Some students come to Vancouver Film School knowing exactly what they want and where they want to go. Others have a general idea, finding the specificity they crave in their year of study with the guidance of instructors. The latter is true for Merria Dearman, a hairdresser who discovered wig making in the Makeup Design for Film + Television program. It wasn’t a long course, spanning just a week, but the effects were long lasting. Currently, Merria owns and runs her own studio in New York City, specializing in custom pieces for clients suffering from medically related hair loss, such as cancer and alopecia. She also works in theatre and film, creating wigs for an array of characters.
It's clear that Merria lives her passion, and it's a beautiful thing. We feel lucky to have had the opportunity to ask Merria about her time at VFS, what her current job entails, and what’s next. Read on and be inspired by her incredible journey!
Where are you from originally? What made you decide to come to VFS?
Merria: I grew up in a small town in Northern California called Santa Rosa, about an hour north of San Francisco. It's beautiful, beautiful wine country. My boyfriend at the time was strongly encouraging me to continue my education in makeup and prosthetics. On my birthday, he gave me a video and booklet about your program. He had a friend working at the school. I was so blown away by the amount of things we could learn. I put together a portfolio and applied, almost immediately.
What was your time like in the Makeup for Film + Television program?
Merria: It was pretty much like my first year of business: exciting, challenging, demanding, and fulfilling. It was such a huge amount of information about our profession, and practical work. The best part about that school was that we were working together with other departments to create films. The on-set experience really prepared me for being on set. I really can't say enough about how much it prepared me for a real career. I also felt the instructors strongly encouraged our strengths, pointed those out, and then pointed us in the right direction.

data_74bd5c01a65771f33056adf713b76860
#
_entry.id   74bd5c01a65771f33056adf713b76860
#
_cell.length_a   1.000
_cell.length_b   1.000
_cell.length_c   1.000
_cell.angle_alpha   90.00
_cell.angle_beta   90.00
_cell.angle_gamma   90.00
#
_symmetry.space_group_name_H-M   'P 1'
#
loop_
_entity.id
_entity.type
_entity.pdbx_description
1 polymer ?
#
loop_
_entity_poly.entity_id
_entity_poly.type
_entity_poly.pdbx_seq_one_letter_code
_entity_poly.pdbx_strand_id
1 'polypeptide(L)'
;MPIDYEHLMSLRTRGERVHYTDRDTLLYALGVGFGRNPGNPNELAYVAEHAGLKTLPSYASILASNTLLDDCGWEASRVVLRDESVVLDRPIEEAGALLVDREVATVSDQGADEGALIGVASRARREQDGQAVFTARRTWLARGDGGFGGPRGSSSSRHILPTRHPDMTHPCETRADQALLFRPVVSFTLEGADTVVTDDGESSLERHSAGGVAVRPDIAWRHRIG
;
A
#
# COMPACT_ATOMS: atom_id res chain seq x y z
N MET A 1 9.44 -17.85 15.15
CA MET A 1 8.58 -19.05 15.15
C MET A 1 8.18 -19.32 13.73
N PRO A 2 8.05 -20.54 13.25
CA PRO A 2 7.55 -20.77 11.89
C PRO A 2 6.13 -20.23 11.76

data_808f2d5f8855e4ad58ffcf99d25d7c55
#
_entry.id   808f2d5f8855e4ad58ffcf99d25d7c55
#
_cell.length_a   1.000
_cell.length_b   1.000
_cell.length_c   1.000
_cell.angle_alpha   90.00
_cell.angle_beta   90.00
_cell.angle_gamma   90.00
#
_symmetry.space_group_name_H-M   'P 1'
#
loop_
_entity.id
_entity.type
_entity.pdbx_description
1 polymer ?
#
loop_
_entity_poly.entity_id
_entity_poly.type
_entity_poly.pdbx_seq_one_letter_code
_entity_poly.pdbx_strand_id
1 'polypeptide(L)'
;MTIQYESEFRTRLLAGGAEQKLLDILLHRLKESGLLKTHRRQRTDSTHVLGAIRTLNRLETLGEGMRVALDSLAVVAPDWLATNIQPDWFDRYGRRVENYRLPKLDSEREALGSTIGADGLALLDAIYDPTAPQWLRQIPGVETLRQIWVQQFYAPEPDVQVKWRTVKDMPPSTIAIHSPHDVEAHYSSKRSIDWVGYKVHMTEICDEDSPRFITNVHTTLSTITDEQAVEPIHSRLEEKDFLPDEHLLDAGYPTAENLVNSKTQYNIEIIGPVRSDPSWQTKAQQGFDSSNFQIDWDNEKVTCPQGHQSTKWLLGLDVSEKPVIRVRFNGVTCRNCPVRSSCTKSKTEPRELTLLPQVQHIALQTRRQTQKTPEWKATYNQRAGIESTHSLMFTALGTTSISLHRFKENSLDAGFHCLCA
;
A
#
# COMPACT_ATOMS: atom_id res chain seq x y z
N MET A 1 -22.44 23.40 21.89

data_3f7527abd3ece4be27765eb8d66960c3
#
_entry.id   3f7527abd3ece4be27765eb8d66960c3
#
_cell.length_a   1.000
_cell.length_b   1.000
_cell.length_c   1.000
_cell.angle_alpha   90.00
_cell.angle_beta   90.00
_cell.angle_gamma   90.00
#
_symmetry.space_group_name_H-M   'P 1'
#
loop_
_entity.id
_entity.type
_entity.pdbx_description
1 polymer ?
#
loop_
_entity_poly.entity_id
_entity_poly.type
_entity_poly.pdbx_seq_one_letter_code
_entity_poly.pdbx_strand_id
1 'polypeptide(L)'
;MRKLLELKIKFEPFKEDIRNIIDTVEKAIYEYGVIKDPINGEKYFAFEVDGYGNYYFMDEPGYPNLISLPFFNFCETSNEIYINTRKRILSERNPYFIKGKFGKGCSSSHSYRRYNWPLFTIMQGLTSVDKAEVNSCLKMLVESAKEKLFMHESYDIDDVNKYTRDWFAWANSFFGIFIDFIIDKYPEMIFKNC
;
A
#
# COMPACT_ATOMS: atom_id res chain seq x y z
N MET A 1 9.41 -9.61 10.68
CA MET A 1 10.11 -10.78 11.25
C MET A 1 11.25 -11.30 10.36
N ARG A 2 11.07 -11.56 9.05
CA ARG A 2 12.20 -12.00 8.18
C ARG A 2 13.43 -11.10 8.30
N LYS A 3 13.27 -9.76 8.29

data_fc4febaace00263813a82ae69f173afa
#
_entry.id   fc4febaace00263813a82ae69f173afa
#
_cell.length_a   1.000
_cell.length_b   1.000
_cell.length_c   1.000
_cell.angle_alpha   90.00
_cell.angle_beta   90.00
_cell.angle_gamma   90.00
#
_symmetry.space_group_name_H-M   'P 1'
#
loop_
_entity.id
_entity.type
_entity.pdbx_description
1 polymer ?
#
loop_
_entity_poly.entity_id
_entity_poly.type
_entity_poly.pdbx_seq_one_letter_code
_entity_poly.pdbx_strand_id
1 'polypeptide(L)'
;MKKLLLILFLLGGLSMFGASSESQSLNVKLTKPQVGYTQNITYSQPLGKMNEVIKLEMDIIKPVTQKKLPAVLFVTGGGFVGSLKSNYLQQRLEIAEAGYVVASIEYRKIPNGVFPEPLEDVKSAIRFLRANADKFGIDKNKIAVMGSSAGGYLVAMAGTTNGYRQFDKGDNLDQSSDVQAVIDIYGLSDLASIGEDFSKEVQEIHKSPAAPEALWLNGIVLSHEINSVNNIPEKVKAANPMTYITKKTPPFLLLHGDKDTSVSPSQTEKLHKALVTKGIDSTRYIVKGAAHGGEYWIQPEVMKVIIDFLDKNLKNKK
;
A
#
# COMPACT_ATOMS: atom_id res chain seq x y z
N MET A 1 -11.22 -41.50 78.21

What was your biggest challenge? What was the best thing about it?
Merria: My biggest challenge was acclimating to the pace that they set, finishing large projects in a timely manner, six-hour makeup sessions, etc. As an artist, you want to do things based on inspiration; this really taught me to design, construct, and deliver under pressure.
The best thing about it is that it pushed me to do new things I never thought I could do. I learned I could draw, and I learned wig making. I didn't even know about that before I went to school.
Were you always interested in wig making? Or was this something you discovered while studying at VFS?
Merria: I didn't even know about it until that part of the course arrived.
Since graduating, you now own a studio in New York City – congratulations! Can you tell us about what you do and how this all came to be?
Merria: I make custom wigs and/or make wigs by hand. It came about from school actually. At the end of the school year, we had a course in wig making, which I loved, and was taught by Donna Biss (I think). Being a hairdresser, I was baffled that I had never seen handmade wigs, or knew about wig making. We had a short break to go home and I went back to California. My aunt was suffering from terminal cancer. She was wearing a horrible wig, which I ended up ripping apart. The moment I realized that these wigs should be available to the public, my business was born. I continue to do theatre and film, but the meat of my work is in the joy I get from helping every day, regular people. I get to do both. It’s really an incredible marriage. New York became my destination when the demand grew larger and I knew I needed to somehow start manufacturing these higher quality wigs.